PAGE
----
toto-alfredoI first discovered the existence of Cinema Paradiso through Ennio Morricone’s wistful, romantic, completely heartbreaking soundtrack. The melody swells to create illusions of a grandiose love story, one wild with the tangles of youth, dreams, and the sadness that tugs on such things. Without even seeing the movie, I was already infatuated by the visions such a theme inspired in me.

Morricone’s soundtrack has all the theatrical emotions of longing and loss that people feel when in the throws of youth or nostalgia. It’s this state of mind, and the divide between the poetic life we see depicted in movies, and the life we truly live that Cinema Paradiso awakens in its protagonist so well.

The film begins with Salvatore shown to be a successful film director living in Rome. On finding out that Alfredo has died, he heads back to his home town in a reflective state. At this point Alfredo is just a name, though as the flashbacks begin to roll we discover the person behind it and how closely his presence runs with who Salvatore has become.

cinema-paradiso1Known as Toto, a young Salvatore is drawn to the exciting worlds within the cosy little Cinema Paradiso, which is the villages main attraction, and usually bustling with rowdy patrons. At first a pest, Alfredo soon forms a bond with him, introducing him to the ways of the projectionist booth. They watch the movies together from here, listening to the reactions and finding a sense of joy through creating an escape for the locals.

It’s the small details that make this film feel so personal. For example, the local priest passes a rule that all kissing scenes in the pictures be censored, causing great frustration amongst audiences. This is both humorous and poignant, as the climactic moments of these stories are often their romances, and therefore without the kisses it’s as if something vital is missing, and reality along with the trappings of the small village seep through.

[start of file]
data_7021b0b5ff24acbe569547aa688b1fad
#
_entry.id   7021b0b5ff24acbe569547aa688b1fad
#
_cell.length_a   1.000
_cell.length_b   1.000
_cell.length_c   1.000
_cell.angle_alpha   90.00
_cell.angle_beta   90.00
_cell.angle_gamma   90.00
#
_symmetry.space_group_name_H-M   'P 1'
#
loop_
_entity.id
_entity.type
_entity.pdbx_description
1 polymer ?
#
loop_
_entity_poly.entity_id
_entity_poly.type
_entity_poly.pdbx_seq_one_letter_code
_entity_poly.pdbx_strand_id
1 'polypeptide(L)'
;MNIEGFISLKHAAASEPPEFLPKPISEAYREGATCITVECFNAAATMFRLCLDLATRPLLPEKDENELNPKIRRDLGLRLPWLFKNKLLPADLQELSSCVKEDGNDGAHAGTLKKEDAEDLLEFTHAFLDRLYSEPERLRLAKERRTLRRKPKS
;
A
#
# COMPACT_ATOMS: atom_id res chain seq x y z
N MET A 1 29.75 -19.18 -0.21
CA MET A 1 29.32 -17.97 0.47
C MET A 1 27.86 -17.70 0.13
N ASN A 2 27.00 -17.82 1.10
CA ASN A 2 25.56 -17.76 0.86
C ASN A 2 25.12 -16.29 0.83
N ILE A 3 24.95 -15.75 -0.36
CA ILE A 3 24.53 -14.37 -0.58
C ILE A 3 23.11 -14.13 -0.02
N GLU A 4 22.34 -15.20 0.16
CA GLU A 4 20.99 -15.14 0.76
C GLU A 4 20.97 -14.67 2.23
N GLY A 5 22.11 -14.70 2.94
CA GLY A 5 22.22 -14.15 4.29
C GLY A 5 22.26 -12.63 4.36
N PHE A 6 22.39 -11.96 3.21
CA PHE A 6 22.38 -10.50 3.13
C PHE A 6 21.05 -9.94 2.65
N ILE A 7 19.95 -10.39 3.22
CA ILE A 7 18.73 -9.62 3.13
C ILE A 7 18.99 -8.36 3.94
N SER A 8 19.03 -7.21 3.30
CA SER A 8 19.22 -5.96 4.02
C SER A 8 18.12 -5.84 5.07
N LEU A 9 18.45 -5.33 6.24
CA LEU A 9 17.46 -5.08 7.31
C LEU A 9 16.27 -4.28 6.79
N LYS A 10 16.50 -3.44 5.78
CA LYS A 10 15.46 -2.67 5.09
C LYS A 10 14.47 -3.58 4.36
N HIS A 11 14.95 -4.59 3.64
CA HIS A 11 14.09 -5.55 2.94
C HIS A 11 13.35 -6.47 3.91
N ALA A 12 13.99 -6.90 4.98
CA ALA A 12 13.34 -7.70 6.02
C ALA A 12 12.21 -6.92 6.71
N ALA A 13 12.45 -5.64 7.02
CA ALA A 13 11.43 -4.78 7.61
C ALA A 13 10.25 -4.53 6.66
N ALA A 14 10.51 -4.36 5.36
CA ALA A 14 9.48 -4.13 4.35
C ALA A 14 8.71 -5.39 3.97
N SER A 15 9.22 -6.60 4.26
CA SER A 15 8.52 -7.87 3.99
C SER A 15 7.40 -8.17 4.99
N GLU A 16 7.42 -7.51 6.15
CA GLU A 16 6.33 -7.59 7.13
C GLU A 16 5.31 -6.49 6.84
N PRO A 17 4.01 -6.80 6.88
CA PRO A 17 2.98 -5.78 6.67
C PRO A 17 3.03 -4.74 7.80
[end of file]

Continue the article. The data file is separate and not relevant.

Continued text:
When Salvatore embarks on his own romantic endeavours with a local girl named Elena, he faces the struggles of real love and its burden of obstacles. As Alfredo says to Salvatore: “Life isn’t like in the movies. Life… is much harder.” It’s in this way that he is Salvatore’s mentor, passing on his wisdom of life and urging him, when he is older to leave Giancaldo in order to find fulfilment.

Upon travelling back for Alfredo’s funeral, Salvatore finds that the Cinema Paradiso is going to be torn down and made into a car park. It’s a reminder of how only our romanticism of things has the ability to freeze them in time, while making their reality more heartbreaking.

It’s easier to see things cinematically, though dangerous to rely on illusions, because reality can never quite live up to an idea. That’s not to say that the film is completely dismissive of a dreamier perspective of life. In fact, it shows how it’s necessary to give people and places the meaning they deserve. Without the fantasy worlds of film, our dreams and experiences would never be so large.

Rating: 5 stars